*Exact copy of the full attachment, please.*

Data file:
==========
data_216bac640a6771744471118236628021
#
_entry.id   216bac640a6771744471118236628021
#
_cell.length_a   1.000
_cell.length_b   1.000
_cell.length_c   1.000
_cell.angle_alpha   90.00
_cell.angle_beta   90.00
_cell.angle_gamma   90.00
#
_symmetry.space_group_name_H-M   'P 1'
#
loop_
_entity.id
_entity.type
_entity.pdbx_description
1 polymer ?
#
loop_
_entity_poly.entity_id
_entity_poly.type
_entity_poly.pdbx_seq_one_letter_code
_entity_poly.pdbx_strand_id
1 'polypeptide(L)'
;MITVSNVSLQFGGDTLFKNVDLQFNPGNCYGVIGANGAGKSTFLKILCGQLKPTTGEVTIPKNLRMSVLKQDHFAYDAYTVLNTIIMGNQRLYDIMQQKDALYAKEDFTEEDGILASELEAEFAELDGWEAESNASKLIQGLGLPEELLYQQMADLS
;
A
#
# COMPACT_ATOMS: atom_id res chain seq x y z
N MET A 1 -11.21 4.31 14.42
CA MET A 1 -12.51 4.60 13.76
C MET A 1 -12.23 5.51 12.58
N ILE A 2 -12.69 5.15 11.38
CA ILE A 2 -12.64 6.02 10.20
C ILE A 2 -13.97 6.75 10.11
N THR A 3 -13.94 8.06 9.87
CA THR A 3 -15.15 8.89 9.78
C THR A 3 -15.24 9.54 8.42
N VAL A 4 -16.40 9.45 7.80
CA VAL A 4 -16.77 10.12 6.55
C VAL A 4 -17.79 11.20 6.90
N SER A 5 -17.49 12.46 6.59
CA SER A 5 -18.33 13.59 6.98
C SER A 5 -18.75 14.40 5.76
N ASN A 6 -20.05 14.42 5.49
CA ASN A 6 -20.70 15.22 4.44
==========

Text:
data_216bac640a6771744471118236628021
#
_entry.id   216bac640a6771744471118236628021
#
_cell.length_a   1.000
_cell.length_b   1.000
_cell.length_c   1.000
_cell.angle_alpha   90.00
_cell.angle_beta   90.00
_cell.angle_gamma   90.00
#
_symmetry.space_group_name_H-M   'P 1'
#
loop_
_entity.id
_entity.type
_entity.pdbx_description
1 polymer ?
#
loop_
_entity_poly.entity_id
_entity_poly.type
_entity_poly.pdbx_seq_one_letter_code
_entity_poly.pdbx_strand_id
1 'polypeptide(L)'
;MITVSNVSLQFGGDTLFKNVDLQFNPGNCYGVIGANGAGKSTFLKILCGQLKPTTGEVTIPKNLRMSVLKQDHFAYDAYTVLNTIIMGNQRLYDIMQQKDALYAKEDFTEEDGILASELEAEFAELDGWEAESNASKLIQGLGLPEELLYQQMADLS
;
A
#
# COMPACT_ATOMS: atom_id res chain seq x y z
N MET A 1 -11.21 4.31 14.42
CA MET A 1 -12.51 4.60 13.76
C MET A 1 -12.23 5.51 12.58
N ILE A 2 -12.69 5.15 11.38
CA ILE A 2 -12.64 6.02 10.20
C ILE A 2 -13.97 6.75 10.11
N THR A 3 -13.94 8.06 9.87
CA THR A 3 -15.15 8.89 9.78
C THR A 3 -15.24 9.54 8.42
N VAL A 4 -16.40 9.45 7.80
CA VAL A 4 -16.77 10.12 6.55
C VAL A 4 -17.79 11.20 6.90
N SER A 5 -17.49 12.46 6.59
CA SER A 5 -18.33 13.59 6.98
C SER A 5 -18.75 14.40 5.76
N ASN A 6 -20.05 14.42 5.49
CA ASN A 6 -20.70 15.22 4.44